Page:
Wednesday, January 24, 2007

Initial Crisis Agent-Response Impact Syndrome (ICARIS)
Along with a long-time colleague of mine, Tobin Hensgen, I have co-authored a paper on informational issues faced by first-responders to crises.

Hensgen, T., Desouza, K.C., and Durland, M. “Initial Crisis Agent-Response Impact Syndrome (ICARIS),” Journal of Contingencies and Crisis Management, 14 (4), 2006, 190-198.

There has been a dramatic shift in attitude among organizations regarding the probabilities of crisis occurring. Once crises were considered the domain of the contingency management team that sought the fastest means to recovery, now the entire organization is compelled to take steps intended to mitigate conditions leading to a crisis. In this paper, the authors consider the organization’s ‘first responders’ i.e., those who become involuntarily placed in the decision making process because they are the first to become aware of the conditions which indicate impending crisis simply because they are ‘on scene.’ As agents of the organization, these persons will make initial decisions well before the implementation of any formal contingency plan and because their decisions will be based on incomplete assumptions, they are likely to be in error. The impact of these initial crisis-agent responses can cause irreparable damage to the organization, to the individuals within the organization, and to the surrounding environment. This tendency toward error is referred to as the initial crisis-agent response impact syndrome: ICARIS. Exercising a program that prepares all employees for the initial decisions that need to be made at the moment of crisis can mitigate problems related to this issue.

Monday, January 15, 2007

Managing Knowledge in Strategic Alliances

The Malaysian Management Review has printed portions of my chapter, managing knowledge in strategic alliances, from my co-authored book – Engaged Knowledge Management (Palgrave, 2005).

Desouza, K.C., and Awazu, Y. “Engaging Knowledge Management in Strategic Alliances – Part 2,” Malaysian Management Magazine, January-March, 42 (1), 2007, 64-69.
Desouza, K.C., and Awazu, Y. “Engaging Knowledge Management in Strategic Alliances – Part 1,” Malaysian Management Magazine, October-December, 41 (4), 2006, 54-59.

Saturday, January 13, 2007

I am currently teaching two courses at the Information School of the University of Washington. The graduate course is titled, Management of Information Organizations. Here is the course description:

The management of information organizations (e.g. software organizations, crisis management centers, libraries, consulting organizations, government intelligence and national security centers, etc) represents a critical challenge. Even though most managers take a deterministic approach to management, the current operating and competitive environments can be characterized as emergent, complex, incomplete. Moreover, it is imperative for organizations to operate in an agile manner if they are to compete (or even survive). In this class, we will study the management of information organizations from the perspective of building agility throughout the organization. In order to build agile information organizations, we must account for how organizations are conceptualized, created, and managed. At the completion of the course, students should be able to:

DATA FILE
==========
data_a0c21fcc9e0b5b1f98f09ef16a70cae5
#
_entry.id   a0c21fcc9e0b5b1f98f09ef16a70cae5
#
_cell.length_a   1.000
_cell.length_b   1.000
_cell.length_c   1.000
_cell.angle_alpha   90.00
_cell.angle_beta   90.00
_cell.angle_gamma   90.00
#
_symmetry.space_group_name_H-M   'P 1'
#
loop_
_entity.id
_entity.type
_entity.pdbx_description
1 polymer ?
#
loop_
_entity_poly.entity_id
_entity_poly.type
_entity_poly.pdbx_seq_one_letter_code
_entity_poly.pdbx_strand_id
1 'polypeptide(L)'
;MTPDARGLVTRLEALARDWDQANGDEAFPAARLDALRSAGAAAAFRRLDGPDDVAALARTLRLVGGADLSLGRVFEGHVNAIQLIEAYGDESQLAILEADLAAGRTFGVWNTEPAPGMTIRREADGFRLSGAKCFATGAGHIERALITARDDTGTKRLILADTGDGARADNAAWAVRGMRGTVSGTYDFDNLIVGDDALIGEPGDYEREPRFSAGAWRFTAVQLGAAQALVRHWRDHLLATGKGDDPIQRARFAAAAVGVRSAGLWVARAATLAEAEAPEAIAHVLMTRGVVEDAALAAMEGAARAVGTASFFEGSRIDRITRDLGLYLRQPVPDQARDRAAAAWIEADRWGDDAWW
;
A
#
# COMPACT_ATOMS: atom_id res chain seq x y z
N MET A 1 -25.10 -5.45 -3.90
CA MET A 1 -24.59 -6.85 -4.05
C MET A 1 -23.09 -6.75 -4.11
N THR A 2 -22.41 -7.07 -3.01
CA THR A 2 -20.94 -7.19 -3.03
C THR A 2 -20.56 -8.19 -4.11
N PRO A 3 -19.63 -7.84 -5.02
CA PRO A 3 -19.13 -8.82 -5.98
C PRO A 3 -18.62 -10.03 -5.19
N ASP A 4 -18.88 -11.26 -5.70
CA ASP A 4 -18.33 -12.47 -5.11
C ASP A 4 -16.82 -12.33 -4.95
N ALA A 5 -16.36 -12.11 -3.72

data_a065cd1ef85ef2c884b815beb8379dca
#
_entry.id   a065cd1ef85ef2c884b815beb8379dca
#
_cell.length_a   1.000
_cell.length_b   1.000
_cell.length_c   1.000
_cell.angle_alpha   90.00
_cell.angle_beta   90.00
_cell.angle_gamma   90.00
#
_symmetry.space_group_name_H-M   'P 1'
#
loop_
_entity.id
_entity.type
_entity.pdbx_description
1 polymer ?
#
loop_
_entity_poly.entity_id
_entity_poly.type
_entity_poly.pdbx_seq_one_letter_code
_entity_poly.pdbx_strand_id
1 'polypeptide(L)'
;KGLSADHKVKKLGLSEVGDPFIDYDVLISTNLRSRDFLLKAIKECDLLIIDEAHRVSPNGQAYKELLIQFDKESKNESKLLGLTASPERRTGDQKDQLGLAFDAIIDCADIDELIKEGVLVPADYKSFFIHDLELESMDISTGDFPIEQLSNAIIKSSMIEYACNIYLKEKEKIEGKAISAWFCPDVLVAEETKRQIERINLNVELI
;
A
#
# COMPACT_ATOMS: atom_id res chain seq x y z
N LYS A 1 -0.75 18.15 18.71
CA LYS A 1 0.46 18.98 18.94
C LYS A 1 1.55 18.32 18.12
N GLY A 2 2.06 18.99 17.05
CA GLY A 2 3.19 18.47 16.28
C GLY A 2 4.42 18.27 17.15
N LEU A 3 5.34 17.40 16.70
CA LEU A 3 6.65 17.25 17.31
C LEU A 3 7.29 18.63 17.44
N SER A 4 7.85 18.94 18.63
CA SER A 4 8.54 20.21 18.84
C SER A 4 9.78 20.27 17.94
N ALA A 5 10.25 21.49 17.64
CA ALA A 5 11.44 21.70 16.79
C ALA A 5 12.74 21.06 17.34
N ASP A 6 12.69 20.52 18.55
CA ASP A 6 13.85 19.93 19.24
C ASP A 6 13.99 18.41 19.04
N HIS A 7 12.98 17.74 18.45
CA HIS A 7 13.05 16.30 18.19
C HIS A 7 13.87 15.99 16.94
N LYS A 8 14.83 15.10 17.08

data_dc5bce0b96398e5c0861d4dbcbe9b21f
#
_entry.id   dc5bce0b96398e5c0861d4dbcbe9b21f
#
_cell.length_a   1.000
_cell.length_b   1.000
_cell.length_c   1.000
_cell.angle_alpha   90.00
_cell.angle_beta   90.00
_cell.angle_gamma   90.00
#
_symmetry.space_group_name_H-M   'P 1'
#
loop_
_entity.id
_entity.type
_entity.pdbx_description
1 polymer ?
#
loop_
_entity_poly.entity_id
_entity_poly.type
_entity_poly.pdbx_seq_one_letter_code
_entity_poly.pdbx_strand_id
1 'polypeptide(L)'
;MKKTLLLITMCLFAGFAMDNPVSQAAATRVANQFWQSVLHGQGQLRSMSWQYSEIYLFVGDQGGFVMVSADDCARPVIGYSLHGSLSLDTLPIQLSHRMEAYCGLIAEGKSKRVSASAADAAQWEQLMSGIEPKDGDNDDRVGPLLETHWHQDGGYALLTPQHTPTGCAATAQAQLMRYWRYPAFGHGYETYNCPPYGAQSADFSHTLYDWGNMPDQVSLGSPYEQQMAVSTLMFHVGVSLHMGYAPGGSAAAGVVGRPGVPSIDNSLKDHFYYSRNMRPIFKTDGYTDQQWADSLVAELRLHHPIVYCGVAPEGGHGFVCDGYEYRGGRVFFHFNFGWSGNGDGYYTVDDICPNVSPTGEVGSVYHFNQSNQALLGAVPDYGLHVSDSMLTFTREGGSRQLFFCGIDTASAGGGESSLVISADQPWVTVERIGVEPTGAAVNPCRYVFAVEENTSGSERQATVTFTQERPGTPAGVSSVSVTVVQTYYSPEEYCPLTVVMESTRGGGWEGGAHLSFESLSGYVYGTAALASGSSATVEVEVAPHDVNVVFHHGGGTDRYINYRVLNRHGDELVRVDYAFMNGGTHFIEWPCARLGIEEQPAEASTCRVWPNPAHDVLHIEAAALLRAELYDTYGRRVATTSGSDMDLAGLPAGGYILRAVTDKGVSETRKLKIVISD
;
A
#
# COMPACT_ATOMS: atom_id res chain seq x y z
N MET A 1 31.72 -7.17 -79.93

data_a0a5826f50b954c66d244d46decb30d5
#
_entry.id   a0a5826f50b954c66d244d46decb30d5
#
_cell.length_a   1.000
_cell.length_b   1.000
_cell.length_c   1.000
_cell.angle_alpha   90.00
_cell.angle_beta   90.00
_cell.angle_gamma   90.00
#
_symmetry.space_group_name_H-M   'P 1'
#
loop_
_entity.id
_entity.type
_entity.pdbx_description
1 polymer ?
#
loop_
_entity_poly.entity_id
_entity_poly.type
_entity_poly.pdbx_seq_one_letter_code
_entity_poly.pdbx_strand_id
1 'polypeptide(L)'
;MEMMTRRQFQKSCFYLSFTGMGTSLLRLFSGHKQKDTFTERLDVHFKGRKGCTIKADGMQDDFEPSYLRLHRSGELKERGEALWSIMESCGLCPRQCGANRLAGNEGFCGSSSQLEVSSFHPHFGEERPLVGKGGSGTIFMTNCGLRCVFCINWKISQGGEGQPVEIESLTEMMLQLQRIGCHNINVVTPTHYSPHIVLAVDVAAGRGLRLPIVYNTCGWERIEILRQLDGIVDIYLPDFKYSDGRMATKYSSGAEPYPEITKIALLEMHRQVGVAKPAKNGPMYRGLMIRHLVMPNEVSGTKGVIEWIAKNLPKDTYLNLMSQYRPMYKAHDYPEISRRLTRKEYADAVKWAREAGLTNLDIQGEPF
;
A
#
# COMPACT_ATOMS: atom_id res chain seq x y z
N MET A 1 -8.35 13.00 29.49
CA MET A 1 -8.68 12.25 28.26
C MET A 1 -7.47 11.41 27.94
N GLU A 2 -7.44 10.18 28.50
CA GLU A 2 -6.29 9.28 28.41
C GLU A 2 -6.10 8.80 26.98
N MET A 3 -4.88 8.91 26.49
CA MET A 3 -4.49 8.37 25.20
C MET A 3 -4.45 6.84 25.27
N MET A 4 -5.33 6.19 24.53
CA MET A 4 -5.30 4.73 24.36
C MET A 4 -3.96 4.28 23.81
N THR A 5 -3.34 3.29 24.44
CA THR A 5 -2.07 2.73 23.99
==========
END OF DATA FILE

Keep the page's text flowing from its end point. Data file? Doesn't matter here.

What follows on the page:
• Describe the characteristics of agile information organizations
• Appreciate the complex nature of information flows in organizations
• Assess organizational readiness for information systems
• Conceptualize agile information systems
• Construct agile information systems
• Manage information systems
• Evaluate the contribution of information systems to business objectives

The undergraduate course is titled, Intellectual Foundations of Informatics. Here is the course description:

This course will examine the concepts of ‘information’ and ‘information systems’. We begin by discussing the concept of information. In particular, we will focus on the following issues: what information is, what the characteristics of information are, how information is different from knowledge, and how to management information. Next, we address the topic of ‘information systems’. Here we will focus on: describing information systems, designing information systems, and managing information systems. In addition, we will survey emerging issues such as the role of ethics in the management of information, knowledge management, government information policy, etc.

Friday, January 05, 2007

More pictures...

Wednesday, January 03, 2007

I will be giving a talk on Innovation at the Airplane Product Development 2007 Offsite for Boeing (Jan 3-4, 2007). My talk will focus on the common innovation challenges organizations face, and the strategies leading organizations have implemented to overcome these challenges. My talk will draw heavily on my ongoing research projects (Leveraging Ideas into Organizational Innovation; Demystifying the Link between Innovation and Business Value). Other speakers at this event include Joe Sutter (author of 747; Joe led the team of engineers who created the Boeing 747), Horikiri Toshio (CEO, Toyota Engineering Corporation).